Spruce up Your Interiors with a Houseplant

A houseplant is a hardworking piece of your décor. Not only does it enhance the appearance of your home, but it also improves your indoor air quality. Here are a few houseplants to boost the look and health of your living spaces.

 

Boston Fern:

Known for its sword-shaped fronds, the Boston Fern is one of the most popular houseplants due to its hardiness.

Potted Orchid:

Although orchids require more care than the average houseplant, their graceful flowers make them the center of attention in any room.

 

Snake plant:

Known by many names, including mother-in-law’s tongue, snake plants are sturdy plants that can tolerate low light and little watering.

How to Prepare for a Bidding War

In many areas around Canada, low inventory is creating a bidding war between buyers. According to a recent study, more than one-third of Canadians are willing to enter a bidding battle for the home they want, up 21% from 2013.*

How can you outbid other buyers and get the house you love? Follow these simple tips:

  • Do your research. If you have your heart set on living in a certain neighbourhood, find out how long a typical home in that location sits on the market before selling and how much homes are selling for. This will give you a realistic estimate of what you can expect to spend.
  • Get pre-approved for a mortgage. Pre-approval, in addition to getting the rest of your finances in order, will help you figure out how much you can spend so that you don’t overextend yourself financially.
  • Maintain perspective. If your bid is rejected, it’s natural to become more aggressive when you bid on the next home. However, this may cause you to pay more than you had originally intended. While no one likes rejection, don’t take the bidding war too personally.
  • Have the cash to cover the difference between the negotiated price and the appraised value of the home. Mortgages often do not cover more than the home’s appraised value. Because appraisals are partially based on comparable sales in the area, it’s possible for the appraised value to be lower than the negotiated price due to foreclosed and distressed properties in the area. In this case, it’s helpful to have enough money saved to make up the difference.

*Source: Bank of Montreal, BMO Home Buying Report 2014

How to Pay Off Your Mortgage Faster

A mortgage is often the largest debt that one undertakes and as a result, many homeowners look to pay it off as soon as they can. In addition to reducing overall debt, paying off your mortgage early enables you to purchase a second home or investment property. Try one of these strategies to reduce your mortgage principal.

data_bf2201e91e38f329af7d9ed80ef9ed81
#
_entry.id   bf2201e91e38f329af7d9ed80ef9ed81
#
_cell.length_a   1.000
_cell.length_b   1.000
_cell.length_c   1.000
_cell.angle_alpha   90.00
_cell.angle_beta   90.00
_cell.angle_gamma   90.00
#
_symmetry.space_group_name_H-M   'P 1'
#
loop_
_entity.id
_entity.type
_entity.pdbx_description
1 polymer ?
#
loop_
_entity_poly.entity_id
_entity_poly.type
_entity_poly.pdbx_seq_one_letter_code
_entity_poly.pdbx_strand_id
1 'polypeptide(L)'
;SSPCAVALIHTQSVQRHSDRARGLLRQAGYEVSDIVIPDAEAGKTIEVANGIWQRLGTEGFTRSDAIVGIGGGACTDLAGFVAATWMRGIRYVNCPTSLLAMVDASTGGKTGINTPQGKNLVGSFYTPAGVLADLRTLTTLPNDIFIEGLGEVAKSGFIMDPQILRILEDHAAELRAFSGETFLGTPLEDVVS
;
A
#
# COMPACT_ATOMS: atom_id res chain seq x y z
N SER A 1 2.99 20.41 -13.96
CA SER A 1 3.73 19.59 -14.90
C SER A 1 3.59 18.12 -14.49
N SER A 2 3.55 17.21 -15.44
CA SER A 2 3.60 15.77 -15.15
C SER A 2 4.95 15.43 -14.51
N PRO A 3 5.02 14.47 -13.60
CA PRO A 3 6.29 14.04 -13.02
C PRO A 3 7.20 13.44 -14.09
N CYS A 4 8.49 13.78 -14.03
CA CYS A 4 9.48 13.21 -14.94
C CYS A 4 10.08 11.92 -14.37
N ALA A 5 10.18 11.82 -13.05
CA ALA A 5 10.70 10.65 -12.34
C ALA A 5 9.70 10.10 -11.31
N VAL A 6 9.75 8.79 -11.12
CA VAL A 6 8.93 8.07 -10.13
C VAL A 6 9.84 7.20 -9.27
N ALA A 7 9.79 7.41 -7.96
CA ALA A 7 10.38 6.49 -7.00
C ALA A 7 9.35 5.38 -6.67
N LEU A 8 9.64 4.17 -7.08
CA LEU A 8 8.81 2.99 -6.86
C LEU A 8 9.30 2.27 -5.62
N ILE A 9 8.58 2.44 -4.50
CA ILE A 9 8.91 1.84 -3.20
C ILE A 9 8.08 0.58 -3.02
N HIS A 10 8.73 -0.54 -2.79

1. Make bi-weekly mortgage payments: Bi-weekly payments involve 26 half-payments each year instead of the standard 12 full payments. By making 13 full payments each year, you’ll pay down the principal sooner and reduce the amount of interest you’ll pay over the long run.
  2. Increase your mortgage payment: You can also increase the amount you pay towards the principal of the payment each month. Most people have higher incomes a few years into their mortgage than they did when they first took it out. Keeping your payment on par with your increases in income will help reduce your mortgage amount significantly and may also reduce the amount of your monthly payment over time.
  3. Make additional payments: If bi-weekly payments or increasing your monthly mortgage payment are not feasible, try to make extra payments when you can. If you have extra money at the end of the year, put it toward your principal.

The majority of consumers who have a mortgage feel it’s important to pay it off as soon as possible, especially if nearing retirement.

*Sources: Scotiabank, US News and World Report

If you’re considering paying off your mortgage early, consider the following:

  • Do you have the cash available to pay down the debt? If you’ve accumulated six months in emergency reserves and have paid off other loans and credit cards, your mortgage should be the next debt you target.
  • Will you have enough cash to save for retirement and other financial goals?
  • How long do you plan to stay in the home? It may make more sense to keep your money liquid and not tied up in a home you might sell in a few years.